This newly-gained ability to iteratively test different sequences of nucleic acid vaccines may provide the scalability that vaccines need for more equitable pricing going forward.

Conferring immunity with a nucleic acid vaccine

Once the nucleic acid vaccine is taken up by the cell it gets processed by the cell’s protein-assembling and RNA-processing machinery. After assembling the DNA/RNA-encoded viral protein, the host cell will identify it as a foreign threat and present it to the immune system as an antigen. When this newly-produced antigen is presented to the immune system, it triggers our adaptive immune response. Thinking that our body has COVID-19, B and T cells that match the antigen will undergo rapid cell division and set aside some memory cells against SARS-COV-2. These memory cells can then be quickly re-activated in case the vaccinated patient is exposed to SARS-COV-2 again, stopping any future COVID-19 infection in its tracks.

The COVID-19 vaccination strategy landscape. (PC: Jeyanathan et al. 2020)

Currently out of 150 vaccine clinical trials, 37 are nucleic acid vaccines (8). This includes the recently announced mRNA vaccine candidate from Pfizer that was described as “95% effective” and with “no significant side effects” by the company (19).

Stigma and unaddressed problems still need to be covered

Up until this pandemic, vaccines have primarily been developed the old way: with dead or attenuated viruses that would then trigger an adaptive immune response and develop memory cells. Previous accidents from these vaccines (20) and public skepticism on the speed of these vaccine clinical trials have led to many communities fearing the idea of COVID-19 vaccines (21). There may be hope in the sense that nucleic acid vaccines don’t change our DNA and don’t code for an entire virus.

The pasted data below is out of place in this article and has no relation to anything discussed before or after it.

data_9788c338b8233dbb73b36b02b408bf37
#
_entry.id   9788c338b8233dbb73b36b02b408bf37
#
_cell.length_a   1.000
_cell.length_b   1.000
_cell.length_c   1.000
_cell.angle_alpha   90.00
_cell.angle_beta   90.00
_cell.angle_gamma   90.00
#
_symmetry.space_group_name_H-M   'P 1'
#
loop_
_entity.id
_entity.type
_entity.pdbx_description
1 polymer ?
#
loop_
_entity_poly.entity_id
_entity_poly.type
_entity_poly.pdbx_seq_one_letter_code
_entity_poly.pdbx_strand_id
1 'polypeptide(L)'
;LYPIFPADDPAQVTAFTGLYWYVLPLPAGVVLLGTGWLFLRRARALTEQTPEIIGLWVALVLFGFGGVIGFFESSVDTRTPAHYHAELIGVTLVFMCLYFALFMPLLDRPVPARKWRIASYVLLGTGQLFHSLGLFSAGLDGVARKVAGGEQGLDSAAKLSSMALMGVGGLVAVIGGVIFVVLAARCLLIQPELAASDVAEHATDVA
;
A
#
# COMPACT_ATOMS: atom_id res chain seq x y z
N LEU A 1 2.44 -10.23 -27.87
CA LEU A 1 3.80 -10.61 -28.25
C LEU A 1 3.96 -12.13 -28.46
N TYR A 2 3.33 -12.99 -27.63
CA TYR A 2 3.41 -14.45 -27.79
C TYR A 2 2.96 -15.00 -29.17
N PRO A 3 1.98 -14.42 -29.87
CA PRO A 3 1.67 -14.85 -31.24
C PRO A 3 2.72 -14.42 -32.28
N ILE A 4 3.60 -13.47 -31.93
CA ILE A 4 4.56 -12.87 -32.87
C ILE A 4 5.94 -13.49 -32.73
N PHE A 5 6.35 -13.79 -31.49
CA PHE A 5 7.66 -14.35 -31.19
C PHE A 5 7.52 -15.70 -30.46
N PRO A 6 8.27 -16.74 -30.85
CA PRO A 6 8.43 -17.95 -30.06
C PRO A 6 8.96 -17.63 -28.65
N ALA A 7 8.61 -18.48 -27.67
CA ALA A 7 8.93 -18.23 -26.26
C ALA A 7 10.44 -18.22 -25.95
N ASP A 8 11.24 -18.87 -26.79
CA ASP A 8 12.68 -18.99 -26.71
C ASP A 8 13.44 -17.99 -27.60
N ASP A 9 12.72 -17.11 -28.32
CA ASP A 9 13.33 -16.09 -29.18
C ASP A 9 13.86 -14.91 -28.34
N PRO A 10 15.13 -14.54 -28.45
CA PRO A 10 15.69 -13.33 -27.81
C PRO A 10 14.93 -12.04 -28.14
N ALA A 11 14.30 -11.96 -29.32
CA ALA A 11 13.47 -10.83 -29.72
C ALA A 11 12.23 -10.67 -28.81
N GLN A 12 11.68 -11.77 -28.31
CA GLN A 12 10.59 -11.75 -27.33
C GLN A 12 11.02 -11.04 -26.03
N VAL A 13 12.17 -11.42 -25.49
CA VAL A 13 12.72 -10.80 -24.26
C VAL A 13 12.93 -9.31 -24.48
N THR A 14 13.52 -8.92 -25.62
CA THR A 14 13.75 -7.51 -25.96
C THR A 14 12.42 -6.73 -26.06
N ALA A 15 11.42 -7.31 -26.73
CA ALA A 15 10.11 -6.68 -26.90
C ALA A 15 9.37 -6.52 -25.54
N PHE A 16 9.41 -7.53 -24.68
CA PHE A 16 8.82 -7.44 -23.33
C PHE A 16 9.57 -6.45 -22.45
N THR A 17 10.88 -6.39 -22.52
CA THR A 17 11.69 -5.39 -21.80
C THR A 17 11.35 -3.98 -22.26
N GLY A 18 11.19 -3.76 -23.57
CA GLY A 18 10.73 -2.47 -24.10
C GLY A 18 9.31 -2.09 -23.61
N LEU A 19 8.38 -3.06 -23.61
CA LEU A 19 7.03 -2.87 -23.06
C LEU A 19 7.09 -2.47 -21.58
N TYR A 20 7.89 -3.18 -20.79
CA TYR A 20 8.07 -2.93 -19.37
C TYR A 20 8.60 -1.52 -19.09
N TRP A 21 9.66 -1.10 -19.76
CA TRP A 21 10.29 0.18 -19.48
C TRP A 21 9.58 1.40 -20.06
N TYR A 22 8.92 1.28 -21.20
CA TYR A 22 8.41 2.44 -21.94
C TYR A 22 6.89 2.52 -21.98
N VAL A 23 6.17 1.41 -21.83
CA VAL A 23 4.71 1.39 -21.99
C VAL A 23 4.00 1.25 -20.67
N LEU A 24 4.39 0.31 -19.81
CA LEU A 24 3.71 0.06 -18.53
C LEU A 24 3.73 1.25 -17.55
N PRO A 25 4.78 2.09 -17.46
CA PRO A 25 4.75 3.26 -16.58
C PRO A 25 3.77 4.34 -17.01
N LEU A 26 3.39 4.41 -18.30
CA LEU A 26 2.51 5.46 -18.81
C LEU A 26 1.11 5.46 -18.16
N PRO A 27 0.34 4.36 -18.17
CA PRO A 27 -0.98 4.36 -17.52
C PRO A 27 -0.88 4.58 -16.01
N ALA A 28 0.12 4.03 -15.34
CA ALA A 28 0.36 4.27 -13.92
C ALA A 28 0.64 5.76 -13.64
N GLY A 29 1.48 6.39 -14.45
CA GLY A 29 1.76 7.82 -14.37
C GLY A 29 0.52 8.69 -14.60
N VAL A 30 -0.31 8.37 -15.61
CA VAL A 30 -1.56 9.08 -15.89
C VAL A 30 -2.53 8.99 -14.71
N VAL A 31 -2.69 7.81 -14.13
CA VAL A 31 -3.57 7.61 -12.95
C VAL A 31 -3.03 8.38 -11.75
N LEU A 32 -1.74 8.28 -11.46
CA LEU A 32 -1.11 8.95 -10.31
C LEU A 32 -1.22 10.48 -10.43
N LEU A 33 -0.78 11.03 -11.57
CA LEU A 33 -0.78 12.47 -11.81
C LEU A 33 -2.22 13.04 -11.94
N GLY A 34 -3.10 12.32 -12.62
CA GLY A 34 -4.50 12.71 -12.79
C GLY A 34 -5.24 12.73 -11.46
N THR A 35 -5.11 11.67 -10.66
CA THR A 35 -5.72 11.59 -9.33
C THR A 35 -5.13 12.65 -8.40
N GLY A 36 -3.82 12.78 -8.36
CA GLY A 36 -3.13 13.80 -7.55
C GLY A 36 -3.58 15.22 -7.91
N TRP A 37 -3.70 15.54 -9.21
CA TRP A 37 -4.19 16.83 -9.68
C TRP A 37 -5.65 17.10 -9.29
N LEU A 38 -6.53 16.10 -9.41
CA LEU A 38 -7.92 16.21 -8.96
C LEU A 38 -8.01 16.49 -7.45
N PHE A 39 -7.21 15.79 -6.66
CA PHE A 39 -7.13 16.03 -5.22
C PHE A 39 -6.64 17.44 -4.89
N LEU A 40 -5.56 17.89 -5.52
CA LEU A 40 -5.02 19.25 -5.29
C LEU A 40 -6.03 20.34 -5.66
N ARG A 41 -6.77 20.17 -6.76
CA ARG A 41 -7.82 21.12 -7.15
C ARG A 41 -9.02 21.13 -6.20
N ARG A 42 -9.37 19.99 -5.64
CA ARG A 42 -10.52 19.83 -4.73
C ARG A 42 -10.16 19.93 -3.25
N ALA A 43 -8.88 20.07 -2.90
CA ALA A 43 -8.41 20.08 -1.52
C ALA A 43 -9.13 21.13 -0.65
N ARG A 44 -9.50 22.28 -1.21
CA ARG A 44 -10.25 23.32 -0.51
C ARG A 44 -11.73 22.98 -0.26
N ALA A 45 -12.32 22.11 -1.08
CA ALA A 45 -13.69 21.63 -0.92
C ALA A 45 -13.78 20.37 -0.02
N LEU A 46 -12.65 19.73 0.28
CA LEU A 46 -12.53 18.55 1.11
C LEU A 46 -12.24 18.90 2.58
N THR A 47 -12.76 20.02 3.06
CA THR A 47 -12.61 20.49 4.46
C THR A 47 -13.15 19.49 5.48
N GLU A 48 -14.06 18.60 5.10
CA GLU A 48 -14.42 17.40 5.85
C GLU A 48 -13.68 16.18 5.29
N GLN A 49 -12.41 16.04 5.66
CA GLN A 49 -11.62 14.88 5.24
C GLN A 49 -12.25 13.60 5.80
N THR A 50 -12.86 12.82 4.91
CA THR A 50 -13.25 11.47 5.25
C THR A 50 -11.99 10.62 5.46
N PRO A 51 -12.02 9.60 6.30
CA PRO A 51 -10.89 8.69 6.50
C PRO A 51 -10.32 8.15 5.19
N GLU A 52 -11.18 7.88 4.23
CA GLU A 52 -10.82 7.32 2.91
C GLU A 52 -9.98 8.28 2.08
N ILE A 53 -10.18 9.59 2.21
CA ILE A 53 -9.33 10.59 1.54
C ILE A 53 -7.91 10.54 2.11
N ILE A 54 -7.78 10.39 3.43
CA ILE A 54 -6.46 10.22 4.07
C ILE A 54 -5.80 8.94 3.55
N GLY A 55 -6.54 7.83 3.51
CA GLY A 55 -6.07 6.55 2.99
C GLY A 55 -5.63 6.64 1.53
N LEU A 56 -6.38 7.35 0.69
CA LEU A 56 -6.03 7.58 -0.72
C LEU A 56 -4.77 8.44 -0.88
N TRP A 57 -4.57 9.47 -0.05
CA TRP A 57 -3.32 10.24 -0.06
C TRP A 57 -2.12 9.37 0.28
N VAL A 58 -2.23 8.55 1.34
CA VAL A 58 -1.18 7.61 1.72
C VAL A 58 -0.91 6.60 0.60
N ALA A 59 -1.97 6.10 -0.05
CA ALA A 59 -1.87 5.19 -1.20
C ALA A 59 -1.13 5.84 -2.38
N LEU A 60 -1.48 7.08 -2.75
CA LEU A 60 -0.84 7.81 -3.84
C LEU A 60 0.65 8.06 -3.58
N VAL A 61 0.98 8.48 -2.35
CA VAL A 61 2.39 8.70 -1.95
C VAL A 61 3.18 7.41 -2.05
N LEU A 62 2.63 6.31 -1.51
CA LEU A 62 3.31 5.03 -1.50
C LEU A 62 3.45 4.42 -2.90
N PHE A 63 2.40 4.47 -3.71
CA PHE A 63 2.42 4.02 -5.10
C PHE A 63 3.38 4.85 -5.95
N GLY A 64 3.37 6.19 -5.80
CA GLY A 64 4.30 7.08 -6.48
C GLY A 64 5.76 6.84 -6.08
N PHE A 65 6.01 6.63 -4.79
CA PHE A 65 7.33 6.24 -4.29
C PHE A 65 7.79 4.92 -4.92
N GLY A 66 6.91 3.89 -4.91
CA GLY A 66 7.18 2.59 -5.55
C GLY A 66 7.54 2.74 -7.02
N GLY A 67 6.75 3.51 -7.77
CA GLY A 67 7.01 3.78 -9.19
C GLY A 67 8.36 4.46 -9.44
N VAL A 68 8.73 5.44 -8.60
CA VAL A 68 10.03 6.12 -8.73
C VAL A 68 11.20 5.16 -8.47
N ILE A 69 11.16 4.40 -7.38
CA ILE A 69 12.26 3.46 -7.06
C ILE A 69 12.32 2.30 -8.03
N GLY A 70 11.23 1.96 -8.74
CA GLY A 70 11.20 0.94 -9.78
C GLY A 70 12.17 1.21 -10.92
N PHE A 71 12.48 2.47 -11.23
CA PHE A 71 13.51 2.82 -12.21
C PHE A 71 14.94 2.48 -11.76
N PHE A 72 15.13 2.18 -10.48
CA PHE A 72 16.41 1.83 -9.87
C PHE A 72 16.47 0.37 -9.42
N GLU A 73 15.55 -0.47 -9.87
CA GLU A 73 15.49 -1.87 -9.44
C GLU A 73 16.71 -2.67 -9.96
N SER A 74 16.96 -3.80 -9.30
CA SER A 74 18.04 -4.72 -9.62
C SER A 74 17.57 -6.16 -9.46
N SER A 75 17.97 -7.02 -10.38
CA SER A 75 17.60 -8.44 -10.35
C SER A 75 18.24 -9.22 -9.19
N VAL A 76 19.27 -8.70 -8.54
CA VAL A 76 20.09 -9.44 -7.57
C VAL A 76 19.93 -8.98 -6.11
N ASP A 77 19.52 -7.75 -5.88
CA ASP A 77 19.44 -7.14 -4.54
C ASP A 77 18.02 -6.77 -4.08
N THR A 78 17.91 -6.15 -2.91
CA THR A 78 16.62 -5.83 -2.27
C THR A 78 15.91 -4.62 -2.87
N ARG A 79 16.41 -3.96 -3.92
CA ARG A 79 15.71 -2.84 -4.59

The secret to regaining public approval may lie in communicating this key scientific fact to communities that have felt neglected by the biomedical and public health sectors. Going forward, our ability to rapidly develop affordable, effective, and scalable vaccines during this pandemic will hopefully be the trump card that biomedical research needs to win back the trust of the general public.

Biotechnology is progressively adopting frameworks that we have traditionally associated with engineering. These include concepts like scalability, rapid development, and iterative testing: the exact reasons why we will be seeing more nucleic acid vaccines in the future. The wave of nucleic acid vaccines presents us with a sneak peek into our future: a future where we will be quick and systematic in tackling biology’s toughest problems.

This will not come without issues, nucleic acid vaccines have plenty when it comes to logistical requirements (22). The big question then lies for a new conversation: what new lessons will this next wave of biomedical innovation bring and what can we help do to better inform our own communities along the way?


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Michael Trịnh

Undergraduate builder & researcher @UofT in the crossroads of bioinformatics, immunology, and genome engineering.